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"Minutes of Meeting held Monday October 9th 1961. (5) In Freeman's Business, Mr King Harris informed the School of his plans concerning the building of their own swimming pool during the coming year. The School showed itself, by its loud applause, to be in full agreement with the project, and it was decided that preliminary operations should commence as soon as possible."
This was the Headmaster speaking to a meeting of his Senior School - some 280 boys and girls between the ages of twelve and eighteen - with a pupil Chairman and Secretary, not telling them to turn out and tackle a job, but asking them if they were prepared to do so. Though the technical direction must come from adults, the main burden of the work would clearly fall upon the children themselves. They seized upon the idea with obvious enthusiasm, and within a matter of days a committee consisting of four adults and four pupils had been elected to organise the work.
The two people whose offers of help made the whole project possible - without whom, indeed, it would have been quite impossible - were the Architect and the Engineer. Mr Barnes, who has had professional responsibility for much of the recent building in the School, undertook the architectural planning of the site and of the changing rooms and building to house the boiler and filtration plant. Responsibility on the engineering side, for the design of the pool structure, the pipework and filter plant, and for their construction, was taken by a Chartered Civil Engineer, Stephen Harris, a former pupil and present parent of the School. It happened that in the previous year he had helped with the construction of a learners' pool, on a self-help basis, in a Cambridgeshire village primary school.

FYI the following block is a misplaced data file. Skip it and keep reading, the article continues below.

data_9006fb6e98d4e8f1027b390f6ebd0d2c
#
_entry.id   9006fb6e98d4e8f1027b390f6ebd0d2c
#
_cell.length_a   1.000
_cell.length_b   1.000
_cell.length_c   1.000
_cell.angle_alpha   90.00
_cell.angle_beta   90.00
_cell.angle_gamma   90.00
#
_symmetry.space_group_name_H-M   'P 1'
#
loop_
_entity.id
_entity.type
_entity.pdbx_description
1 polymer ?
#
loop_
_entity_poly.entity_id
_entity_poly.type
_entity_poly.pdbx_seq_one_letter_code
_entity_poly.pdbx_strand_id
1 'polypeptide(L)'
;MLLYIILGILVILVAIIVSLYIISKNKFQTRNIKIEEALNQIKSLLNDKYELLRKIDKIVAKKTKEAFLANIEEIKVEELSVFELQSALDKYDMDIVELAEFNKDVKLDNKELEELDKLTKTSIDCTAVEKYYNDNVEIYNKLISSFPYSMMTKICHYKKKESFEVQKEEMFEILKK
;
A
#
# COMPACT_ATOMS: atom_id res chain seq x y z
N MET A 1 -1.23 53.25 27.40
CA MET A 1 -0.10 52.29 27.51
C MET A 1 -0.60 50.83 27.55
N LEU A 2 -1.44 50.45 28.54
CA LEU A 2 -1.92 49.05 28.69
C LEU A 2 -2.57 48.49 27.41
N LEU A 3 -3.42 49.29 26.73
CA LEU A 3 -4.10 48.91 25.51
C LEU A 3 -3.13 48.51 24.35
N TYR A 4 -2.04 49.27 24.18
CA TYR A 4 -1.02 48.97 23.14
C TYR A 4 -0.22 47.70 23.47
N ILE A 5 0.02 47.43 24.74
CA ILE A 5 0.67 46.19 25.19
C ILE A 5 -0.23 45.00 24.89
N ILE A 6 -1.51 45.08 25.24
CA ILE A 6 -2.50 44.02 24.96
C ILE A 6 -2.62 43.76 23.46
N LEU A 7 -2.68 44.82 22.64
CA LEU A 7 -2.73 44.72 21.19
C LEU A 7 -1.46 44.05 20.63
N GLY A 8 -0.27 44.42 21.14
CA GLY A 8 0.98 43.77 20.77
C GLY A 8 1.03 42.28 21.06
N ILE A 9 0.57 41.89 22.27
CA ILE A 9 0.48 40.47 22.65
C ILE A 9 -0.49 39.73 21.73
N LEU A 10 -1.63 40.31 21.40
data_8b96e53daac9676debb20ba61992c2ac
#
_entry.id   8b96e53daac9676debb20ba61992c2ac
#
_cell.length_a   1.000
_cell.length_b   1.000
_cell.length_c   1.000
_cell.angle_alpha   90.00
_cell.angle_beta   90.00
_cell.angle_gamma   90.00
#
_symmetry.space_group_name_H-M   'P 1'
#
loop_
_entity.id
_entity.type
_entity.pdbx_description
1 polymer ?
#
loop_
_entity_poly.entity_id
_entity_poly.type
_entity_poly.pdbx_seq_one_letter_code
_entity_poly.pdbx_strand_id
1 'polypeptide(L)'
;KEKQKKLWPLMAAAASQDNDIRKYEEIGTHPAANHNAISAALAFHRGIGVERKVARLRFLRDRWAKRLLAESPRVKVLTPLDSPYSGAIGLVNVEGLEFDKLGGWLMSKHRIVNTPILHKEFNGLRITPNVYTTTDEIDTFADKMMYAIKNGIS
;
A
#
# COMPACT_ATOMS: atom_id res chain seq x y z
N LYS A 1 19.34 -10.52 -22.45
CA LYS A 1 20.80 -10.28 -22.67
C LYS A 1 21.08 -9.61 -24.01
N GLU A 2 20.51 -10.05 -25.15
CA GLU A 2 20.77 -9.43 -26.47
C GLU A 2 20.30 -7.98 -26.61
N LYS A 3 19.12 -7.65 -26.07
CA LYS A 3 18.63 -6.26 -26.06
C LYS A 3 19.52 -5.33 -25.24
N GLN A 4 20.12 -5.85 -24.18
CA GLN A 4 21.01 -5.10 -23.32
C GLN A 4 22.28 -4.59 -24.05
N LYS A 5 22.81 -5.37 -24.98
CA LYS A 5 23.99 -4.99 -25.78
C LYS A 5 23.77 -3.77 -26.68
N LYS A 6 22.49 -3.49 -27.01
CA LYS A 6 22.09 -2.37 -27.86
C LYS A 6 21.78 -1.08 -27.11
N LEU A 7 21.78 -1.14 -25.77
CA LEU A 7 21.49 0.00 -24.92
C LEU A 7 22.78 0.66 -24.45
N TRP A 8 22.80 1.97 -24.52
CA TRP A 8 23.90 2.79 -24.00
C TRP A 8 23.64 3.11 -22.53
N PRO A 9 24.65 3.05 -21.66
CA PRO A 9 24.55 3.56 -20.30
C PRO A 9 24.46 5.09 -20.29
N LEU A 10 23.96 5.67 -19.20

The choice of site was not a wide one. The pool must obviously have a sufficiently clear south aspect to get the maximum amount of sunshine, and at the same time be sheltered from the wind. It must cause the minimum disturbance to neighbours. Only one area in the school estate finally commended itself. Fortunately for "public relations", it had long been set aside for the building of a Hall and swimming pool; plans for both of them had been prepared as early as 1937, and copies made available to the local authorities; they were in fact on display in Letchworth in 1943 as part of a town exhibition of post-war building plans. A hole had actually been dug on this site in 1939, and it was not filled in till 1957. Outline planning permission for a swimming pool had been granted in the latter year, so there was fortunately no question of taking the School's neighbours by surprise.
The dimensions of the pool were controlled by the new safety regulations laid down by the Ministry of Education and the Amateur Swimming Association, affecting both depth for diving and width of clearance opposite springboards. The ideal, of course, would be three separate pools, a shallow one for learning, a long one for swimming and a deep one for diving; ours was the most effective compromise between the three that we could devise, providing a shallow section for juniors, six "lanes" side by side for racing, and ample diving clearance made possible by the addition of a diving bay.